Regardless of how you do it, clearly I think the internationalization of basketball is swinging us back toward a revival of the 2 guard front. I think the true "point guard" will 15-20 years fron now will be an afterthought, as hybrid guards take over the sport. If we can recognize this and get ahead of the curve, I think we can beat some other franchises to the punch.

    Id love to hear if many of you actually like the 1 guard, 2 wing, 2 post players way to play offense, or if how many of you (I know Jay does) likes the idea of a more retro "2 guard" offensive alignment. Nobody is right or wrong, its just a matter of preference.

    Just my opinion, as always.

    tbird

  • #2
    Re: Playing offense a totally different way: 2 guard fronts with no real point guard

    4-out, baby!!

    Tbird, I wish I had more time to read your posts on a regular basis, its been a very busy fall/winter for me and I think the next couple months are going to be even busier.


    The biggest problem with this isn't the offense (because the infatuation with PG, 2 wing, 2 post lineup in the NBA coincides with the increased emphasis on "defense"), its that you may be committed to a lineup that matces up poorly on defense.
    Why do the things that we treasure most, slip away in time
    Till to the music we grow deaf, to God's beauty blind
    Why do the things that connect us slowly pull us apart?
    Till we fall away in our own darkness, a stranger to our own hearts
    And life itself, rushing over me
    Life itself, the wind in black elms,
    Life itself in your heart and in your eyes, I can't make it without you

    Comment


    • #3
      Re: Playing offense a totally different way: 2 guard fronts with no real point guard

      I appreciate the insights, but as a (still) relative newbie for X's and O's, I'm going to make a request. Now if you can't do this I totally understand because it's asking a lot, but could you provide examples (visual examples) of the things you are describing? As a visual learner that would help me out tremendously in envisioning your suggestions for the team. Thanks for taking the time.

      Comment


      • #4
        Re: Playing offense a totally different way: 2 guard fronts with no real point guard

        Originally posted by thunderbird1245 View Post

        Id love to hear if many of you actually like the 1 guard, 2 wing, 2 post players way to play offense, or if how many of you (I know Jay does) likes the idea of a more retro "2 guard" offensive alignment. Nobody is right or wrong, its just a matter of preference.

        Just my opinion, as always.

        tbird
        I love to read your posts but I struggle to understand them because I don't always know he nomenclature. (We need diagrams on here)

        That said, I'm not smart enough to have a preference, but I do have a question. Why has the 1 point guard system become so popular if it's harder to find a 1 guard? Is the NBA just outgrowing it?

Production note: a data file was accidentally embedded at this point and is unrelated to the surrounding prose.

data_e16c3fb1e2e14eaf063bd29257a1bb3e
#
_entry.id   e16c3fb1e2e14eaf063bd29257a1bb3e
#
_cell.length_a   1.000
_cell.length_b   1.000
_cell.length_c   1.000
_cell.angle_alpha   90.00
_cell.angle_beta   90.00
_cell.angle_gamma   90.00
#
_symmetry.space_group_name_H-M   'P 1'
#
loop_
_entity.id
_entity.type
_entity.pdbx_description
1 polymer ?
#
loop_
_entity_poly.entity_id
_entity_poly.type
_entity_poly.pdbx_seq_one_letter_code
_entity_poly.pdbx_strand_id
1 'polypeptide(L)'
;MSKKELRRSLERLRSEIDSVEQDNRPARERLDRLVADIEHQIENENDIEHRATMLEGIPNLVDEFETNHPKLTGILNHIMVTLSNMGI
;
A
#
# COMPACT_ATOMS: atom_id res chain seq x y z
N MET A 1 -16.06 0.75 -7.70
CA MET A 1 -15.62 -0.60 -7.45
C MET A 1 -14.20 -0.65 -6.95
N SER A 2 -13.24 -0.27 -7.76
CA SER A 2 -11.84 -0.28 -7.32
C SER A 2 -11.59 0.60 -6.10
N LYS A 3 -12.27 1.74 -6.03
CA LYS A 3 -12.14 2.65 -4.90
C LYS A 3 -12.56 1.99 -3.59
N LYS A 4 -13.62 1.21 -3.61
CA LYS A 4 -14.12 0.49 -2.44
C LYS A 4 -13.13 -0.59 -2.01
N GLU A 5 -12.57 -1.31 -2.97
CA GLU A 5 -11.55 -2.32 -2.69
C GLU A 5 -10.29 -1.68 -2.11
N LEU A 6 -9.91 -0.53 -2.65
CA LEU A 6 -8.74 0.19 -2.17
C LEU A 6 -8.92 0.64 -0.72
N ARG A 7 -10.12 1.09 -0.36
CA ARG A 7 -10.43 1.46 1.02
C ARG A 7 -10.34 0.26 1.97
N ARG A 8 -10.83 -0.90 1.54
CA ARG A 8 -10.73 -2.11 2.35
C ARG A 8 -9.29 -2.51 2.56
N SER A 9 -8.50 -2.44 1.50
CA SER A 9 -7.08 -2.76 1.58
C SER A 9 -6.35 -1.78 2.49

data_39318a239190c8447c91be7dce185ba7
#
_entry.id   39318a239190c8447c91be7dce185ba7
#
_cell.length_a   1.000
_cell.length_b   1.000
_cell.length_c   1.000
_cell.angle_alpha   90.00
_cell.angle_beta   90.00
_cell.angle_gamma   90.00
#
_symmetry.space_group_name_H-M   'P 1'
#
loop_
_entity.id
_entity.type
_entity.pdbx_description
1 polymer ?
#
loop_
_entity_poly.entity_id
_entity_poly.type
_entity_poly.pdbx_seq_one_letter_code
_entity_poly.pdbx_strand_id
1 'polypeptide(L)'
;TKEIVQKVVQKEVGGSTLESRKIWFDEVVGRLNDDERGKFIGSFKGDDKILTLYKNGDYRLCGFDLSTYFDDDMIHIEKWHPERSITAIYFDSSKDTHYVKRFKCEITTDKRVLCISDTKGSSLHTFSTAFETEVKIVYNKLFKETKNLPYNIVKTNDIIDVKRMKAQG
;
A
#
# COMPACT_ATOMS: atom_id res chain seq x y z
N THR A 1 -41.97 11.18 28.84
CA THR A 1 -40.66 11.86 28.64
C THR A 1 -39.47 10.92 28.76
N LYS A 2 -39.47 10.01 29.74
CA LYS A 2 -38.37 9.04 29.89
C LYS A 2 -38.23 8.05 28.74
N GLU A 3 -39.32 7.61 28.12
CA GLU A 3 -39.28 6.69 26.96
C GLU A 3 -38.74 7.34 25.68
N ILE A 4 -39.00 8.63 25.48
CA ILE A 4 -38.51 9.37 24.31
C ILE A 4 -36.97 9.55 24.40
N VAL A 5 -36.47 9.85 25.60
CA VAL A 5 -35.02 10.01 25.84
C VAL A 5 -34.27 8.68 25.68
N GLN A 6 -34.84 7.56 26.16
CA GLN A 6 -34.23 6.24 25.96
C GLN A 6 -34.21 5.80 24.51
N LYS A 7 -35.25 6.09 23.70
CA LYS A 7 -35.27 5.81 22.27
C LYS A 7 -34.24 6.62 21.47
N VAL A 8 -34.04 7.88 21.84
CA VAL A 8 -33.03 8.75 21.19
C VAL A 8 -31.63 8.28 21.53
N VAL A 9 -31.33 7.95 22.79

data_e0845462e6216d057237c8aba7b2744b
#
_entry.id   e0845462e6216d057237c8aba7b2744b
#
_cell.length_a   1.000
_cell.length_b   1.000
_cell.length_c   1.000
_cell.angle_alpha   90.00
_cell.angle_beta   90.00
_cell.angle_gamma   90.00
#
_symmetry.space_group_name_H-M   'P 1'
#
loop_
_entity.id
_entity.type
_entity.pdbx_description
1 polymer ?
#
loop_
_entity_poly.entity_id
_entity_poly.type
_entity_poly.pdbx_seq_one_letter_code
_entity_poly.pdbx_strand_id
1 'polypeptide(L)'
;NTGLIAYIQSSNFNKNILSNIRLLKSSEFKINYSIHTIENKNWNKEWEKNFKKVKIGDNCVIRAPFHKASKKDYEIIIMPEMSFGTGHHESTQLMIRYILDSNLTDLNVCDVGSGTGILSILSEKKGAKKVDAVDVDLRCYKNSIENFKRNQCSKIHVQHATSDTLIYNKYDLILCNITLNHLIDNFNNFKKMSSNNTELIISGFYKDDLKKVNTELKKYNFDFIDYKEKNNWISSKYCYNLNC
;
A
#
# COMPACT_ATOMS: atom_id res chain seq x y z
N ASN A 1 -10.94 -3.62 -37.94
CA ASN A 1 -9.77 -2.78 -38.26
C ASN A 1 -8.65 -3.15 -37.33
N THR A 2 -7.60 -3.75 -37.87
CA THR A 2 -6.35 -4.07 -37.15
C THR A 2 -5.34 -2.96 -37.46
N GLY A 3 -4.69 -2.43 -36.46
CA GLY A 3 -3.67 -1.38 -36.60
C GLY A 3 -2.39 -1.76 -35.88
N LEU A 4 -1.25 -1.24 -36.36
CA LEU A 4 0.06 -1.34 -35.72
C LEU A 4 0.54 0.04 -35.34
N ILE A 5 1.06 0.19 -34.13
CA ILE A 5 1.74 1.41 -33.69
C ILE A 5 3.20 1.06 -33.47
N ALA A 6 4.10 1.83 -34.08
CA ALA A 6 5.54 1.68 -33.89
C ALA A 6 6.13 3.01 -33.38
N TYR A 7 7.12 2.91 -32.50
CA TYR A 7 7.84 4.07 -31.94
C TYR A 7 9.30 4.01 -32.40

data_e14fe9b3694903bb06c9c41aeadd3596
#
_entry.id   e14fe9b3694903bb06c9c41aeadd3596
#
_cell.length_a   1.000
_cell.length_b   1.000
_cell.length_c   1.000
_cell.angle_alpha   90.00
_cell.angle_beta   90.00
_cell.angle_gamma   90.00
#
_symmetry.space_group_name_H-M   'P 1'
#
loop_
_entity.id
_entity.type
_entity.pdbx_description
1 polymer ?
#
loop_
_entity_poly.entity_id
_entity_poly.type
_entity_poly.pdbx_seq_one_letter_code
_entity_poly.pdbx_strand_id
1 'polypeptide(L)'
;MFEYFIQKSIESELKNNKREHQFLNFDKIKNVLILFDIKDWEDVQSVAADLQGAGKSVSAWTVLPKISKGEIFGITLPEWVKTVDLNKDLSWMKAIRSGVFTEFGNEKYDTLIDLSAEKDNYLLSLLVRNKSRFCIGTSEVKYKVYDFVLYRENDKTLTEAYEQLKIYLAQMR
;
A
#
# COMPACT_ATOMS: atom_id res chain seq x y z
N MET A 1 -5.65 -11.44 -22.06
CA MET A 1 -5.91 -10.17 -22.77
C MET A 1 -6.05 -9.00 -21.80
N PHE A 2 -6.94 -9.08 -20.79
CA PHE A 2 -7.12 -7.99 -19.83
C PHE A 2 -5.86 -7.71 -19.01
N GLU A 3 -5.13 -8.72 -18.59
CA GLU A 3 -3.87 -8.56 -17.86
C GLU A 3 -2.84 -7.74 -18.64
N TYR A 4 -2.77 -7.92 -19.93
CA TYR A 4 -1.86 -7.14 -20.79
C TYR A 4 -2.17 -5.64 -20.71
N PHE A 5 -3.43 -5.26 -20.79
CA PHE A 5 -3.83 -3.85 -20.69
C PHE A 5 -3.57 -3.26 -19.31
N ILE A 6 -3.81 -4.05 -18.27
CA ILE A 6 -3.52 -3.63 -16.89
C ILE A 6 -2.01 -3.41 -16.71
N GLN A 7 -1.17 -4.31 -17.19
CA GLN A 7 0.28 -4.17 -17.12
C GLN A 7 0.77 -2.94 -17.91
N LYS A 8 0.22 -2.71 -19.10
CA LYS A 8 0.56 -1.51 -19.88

EDIT; Hicks and I with the same request, how about that!

        Comment


        • #5
          Re: Playing offense a totally different way: 2 guard fronts with no real point guard

          Fifteen years ago, there was a surplus of NBA-caliber PGs. Now, there's a shortage. Its cyclical.

          I agree we need some way to do graphics on threads like this.
          Why do the things that we treasure most, slip away in time
          Till to the music we grow deaf, to God's beauty blind
          Why do the things that connect us slowly pull us apart?
          Till we fall away in our own darkness, a stranger to our own hearts
          And life itself, rushing over me
          Life itself, the wind in black elms,
          Life itself in your heart and in your eyes, I can't make it without you

          Comment


          • #6
            Re: Playing offense a totally different way: 2 guard fronts with no real point guard

            Originally posted by Hicks View Post
            I appreciate the insights, but as a (still) relative newbie for X's and O's, I'm going to make a request. Now if you can't do this I totally understand because it's asking a lot, but could you provide examples (visual examples) of the things you are describing? As a visual learner that would help me out tremendously in envisioning your suggestions for the team. Thanks for taking the time.
            Well, Im not computer savvy enough to do it, but I bet someone on this board probably is. I wish Pacer digest had a "telestrator" option on it somehow.

            Let me try and explain it by words, and hopefully someone will follow up with this visually and make it make sense.

            A 1 guard front positions a player out front with the basketball at the top, generally bringing the ball down the floor. He then has to choose to take "action" to either the right or left, and make the first pass either to a player on the right wing or left wing. Our inablility defensively to pressure this player is my biggest pet peeve about our team currently by far, but thats another thread. This gives you a player at the top center (Tinsley), and 2 wing players. Generally speaking, the remaining 2 players when you play this way are on each respective block so you can remain balanced. Sometimes however they might have one on the low block and one at the high post, creating a 1-3-1 alignment instead.

            A 2 guard front gives you a player on the right top, left top, and generally gives you a player on the right wing and left wing. (This is what jay means by playing "4 out"). Your remaining one player plays somewhere in the paint.